Speaking of high blood sugar, this is one of the clearest causes of gout… 

4. High Blood Sugar

High blood sugar is associated with worse outcomes for gout. Anything that spikes your blood sugar can also trigger a gout flare-up. 

Why High Blood Sugar Triggers Gout

There are a few common culprits when it comes to high blood sugar. Soda, fruit juices, and cocktails are all beverages that are commonly rich in sugar. People with gout need to be especially aware of a sugar known as fructose, which appears naturally in many fruits. These sugars can increase the levels of uric acid in the blood.

High blood sugar can also contribute to diabetes and prediabetes, which are conditions that may also trigger gout… 

3. Diabetes and Prediabetes 

Both types of diabetes and prediabetes are also potential causes and triggers for gout. For people with a family history of diabetes or other risk factors, being aware of the risk of gout can help lower your odds of a flare-up. 

Why Diabetes and Prediabetes Triggers Gout

Diabetes can trigger gout by changing one of two things about the body’s chemistry. For starters, diabetes can cause abnormal levels of insulin in the blood, which is linked to an increased amount of uric acid. Diabetes is also associated with problems involving blood sugar, weight gain, and diet; all of these factors contribute to gout flare-ups. 

Gout can also have triggers that have more to do with our emotional state than our physical condition… 

2. Stress

Stress is one of the leading causes of health problems. When we have problems managing our stress levels or when we deal with chronic stress, we can face all kinds of health problems. Gout is one such issue that can be triggered by a stress overload. 

Why Stress Triggers Gout

Stress causes havoc on our health. One of the areas that are directly impacted by stress is gout. When our stress builds up, it can lead to plenty of problems including pain and swelling. Stress also contributes to other health problems that are linked to gout like a lack of exercise, poor dietary choices, and alcohol use.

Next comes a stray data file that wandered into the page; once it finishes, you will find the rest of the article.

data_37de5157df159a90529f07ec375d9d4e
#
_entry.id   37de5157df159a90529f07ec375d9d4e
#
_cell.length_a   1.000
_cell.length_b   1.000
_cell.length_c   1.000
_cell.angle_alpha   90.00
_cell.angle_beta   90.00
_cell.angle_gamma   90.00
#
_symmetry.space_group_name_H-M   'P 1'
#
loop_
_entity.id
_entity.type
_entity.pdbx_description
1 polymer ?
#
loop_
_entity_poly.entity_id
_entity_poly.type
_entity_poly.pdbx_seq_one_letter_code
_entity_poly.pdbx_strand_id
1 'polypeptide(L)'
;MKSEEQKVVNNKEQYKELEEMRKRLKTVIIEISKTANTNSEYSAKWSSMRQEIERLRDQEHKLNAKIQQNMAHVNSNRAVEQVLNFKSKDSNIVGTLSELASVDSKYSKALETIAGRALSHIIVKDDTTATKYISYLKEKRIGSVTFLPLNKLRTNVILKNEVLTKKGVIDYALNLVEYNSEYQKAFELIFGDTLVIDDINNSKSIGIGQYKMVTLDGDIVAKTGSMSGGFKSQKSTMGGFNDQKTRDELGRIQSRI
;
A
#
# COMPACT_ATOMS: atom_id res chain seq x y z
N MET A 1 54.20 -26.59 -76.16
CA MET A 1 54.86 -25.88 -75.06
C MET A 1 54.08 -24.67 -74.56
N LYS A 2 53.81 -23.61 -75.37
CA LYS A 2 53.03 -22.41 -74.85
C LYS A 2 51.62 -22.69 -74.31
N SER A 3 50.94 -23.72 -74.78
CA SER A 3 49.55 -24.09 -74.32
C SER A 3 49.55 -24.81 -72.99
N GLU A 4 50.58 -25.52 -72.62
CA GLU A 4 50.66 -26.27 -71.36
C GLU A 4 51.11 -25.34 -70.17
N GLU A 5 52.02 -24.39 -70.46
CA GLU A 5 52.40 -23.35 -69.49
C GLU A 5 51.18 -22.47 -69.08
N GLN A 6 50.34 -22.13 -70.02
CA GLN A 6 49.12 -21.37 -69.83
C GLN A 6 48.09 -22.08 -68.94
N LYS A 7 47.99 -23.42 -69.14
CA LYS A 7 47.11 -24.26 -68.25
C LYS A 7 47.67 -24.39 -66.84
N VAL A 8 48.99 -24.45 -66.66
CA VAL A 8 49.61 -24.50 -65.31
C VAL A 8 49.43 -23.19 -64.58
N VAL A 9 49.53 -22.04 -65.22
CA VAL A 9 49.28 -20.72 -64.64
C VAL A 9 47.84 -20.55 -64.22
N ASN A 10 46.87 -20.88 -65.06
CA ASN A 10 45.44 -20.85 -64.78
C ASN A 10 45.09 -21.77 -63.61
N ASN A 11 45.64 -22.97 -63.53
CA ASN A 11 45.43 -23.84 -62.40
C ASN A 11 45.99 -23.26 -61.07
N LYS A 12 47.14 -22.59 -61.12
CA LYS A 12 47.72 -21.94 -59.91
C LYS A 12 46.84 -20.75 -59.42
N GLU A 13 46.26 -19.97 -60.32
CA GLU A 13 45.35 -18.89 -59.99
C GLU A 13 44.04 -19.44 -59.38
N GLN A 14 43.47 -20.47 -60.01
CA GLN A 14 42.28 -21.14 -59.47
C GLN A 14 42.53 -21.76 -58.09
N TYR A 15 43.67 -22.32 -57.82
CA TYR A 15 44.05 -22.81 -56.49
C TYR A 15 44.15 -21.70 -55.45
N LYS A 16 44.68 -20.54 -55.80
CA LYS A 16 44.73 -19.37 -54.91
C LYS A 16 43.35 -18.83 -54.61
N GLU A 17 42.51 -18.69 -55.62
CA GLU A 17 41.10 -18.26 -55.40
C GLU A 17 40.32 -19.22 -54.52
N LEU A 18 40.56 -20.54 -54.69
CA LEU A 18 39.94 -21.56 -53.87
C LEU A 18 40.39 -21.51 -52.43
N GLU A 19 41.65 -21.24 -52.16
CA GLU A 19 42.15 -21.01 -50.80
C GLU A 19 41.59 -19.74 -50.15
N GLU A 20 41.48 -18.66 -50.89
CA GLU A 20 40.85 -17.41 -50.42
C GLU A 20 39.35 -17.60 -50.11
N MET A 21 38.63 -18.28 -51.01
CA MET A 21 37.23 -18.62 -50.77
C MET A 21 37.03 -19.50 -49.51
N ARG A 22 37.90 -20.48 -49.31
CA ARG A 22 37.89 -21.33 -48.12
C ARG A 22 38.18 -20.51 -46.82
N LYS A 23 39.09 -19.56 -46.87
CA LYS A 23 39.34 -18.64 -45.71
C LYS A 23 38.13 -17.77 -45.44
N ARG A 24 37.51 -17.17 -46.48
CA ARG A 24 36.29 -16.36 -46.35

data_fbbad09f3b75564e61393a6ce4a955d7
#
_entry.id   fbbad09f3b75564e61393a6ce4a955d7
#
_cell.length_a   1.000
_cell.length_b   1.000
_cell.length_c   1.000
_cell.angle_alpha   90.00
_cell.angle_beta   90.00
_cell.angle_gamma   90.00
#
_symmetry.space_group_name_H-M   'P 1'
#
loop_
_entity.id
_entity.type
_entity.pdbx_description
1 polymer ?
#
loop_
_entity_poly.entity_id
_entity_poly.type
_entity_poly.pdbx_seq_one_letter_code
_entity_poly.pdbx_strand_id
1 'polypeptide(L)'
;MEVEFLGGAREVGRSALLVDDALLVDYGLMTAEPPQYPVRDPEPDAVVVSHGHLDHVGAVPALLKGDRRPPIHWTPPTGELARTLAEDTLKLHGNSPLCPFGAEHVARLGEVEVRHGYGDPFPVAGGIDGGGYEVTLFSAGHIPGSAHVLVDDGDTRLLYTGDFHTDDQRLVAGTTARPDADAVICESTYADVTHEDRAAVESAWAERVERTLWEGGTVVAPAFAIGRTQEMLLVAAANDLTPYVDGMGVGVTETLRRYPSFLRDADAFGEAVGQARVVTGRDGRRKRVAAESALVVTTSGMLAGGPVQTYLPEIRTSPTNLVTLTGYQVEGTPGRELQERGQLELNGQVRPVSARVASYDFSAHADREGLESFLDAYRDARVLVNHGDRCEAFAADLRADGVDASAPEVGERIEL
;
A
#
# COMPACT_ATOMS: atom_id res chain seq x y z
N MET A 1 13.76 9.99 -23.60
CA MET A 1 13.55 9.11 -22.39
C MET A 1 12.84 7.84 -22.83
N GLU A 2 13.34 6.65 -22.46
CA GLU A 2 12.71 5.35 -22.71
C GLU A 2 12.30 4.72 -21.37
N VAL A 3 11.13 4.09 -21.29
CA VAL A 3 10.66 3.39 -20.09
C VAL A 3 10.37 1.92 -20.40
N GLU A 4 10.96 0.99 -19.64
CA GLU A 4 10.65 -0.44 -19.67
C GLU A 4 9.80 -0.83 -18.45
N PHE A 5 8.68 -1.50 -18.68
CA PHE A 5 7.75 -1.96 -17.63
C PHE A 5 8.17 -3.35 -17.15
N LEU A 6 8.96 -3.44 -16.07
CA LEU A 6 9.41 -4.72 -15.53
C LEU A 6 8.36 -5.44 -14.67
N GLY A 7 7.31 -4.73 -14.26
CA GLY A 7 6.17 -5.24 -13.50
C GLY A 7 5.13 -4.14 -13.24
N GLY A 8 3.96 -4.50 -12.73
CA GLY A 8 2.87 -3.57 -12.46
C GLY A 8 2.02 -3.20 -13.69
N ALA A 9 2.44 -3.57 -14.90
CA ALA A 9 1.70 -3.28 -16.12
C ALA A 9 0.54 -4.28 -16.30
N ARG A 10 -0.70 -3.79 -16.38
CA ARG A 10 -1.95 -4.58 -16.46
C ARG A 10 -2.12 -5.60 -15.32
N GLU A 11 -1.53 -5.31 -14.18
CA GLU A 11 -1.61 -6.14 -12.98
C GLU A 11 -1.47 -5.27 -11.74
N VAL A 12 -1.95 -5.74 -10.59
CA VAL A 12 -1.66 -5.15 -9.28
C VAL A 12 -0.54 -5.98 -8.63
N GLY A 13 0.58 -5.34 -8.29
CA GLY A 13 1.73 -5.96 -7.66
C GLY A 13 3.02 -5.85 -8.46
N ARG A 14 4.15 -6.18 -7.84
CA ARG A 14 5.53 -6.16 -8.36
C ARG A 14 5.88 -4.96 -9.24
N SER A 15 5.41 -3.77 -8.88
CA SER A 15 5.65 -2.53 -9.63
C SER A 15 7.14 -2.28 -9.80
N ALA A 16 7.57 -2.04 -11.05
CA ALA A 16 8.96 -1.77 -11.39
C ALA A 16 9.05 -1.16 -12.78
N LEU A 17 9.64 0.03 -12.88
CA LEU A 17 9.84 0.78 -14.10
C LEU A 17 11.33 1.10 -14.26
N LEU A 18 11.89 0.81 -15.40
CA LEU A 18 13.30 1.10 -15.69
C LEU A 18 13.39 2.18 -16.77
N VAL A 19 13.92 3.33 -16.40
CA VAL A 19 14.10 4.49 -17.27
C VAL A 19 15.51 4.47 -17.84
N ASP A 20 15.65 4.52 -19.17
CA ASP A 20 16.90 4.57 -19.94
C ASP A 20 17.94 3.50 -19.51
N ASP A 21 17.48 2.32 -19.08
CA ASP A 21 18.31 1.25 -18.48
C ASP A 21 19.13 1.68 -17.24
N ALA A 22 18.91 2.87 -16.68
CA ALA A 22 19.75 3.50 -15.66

One of the clearest triggers for gout is trauma to the joints… 

1. Injury and Infection

Our bodies have a remarkable ability to fend off illness and injury. However, when we are managing a chronic condition such as gout, any injury or infection can trigger a flare-up. 

Why Injury and Infection Triggers Gout

For people who live with gout, any trauma to the joints can cause a flare-up. Gout is a form of arthritis and this condition is prone to benign aggravated by joint injury and infection. If your joints become infected or injured, gout can flare-up. This is because injuries and infections also come with swelling and inflammation which aggravate gout. 

Living with gout is all about knowing what triggers your flare-ups. Thankfully, there is plenty of help for this condition. 

FInal Thoughts

One of the best things you can do for gout is track your triggers. This will give you a strong understanding of your condition and help you make decisions about how to treat and manage your gout. Gout is a very common condition and that means there is great support for people who manage this chronic illness. Reach out to your healthcare provider and learn more about how you can get in control of your gout. 

DISCLAIMER: The views and opinions expressed in this article are those of the authors and do not necessarily reflect the official policy or position of the site owner or any brands and companies mentioned here. Any content provided by our bloggers or authors are of their opinion, and are not intended to malign any religion, ethnic group, club, organization, company, individual or anyone or anything. This article is purely for reference purposes and does not constitute professional advice and may not be reflective of the best choice for your unique situation. This site strives to provide as much accurate information as possible; however, sometimes products, prices, and other details are subject to change. Therefore, this site does not verify for the accuracy of the information presented in this article. This site does not assume any liability for any sort of damages arising from your use of this site and any third party content and services.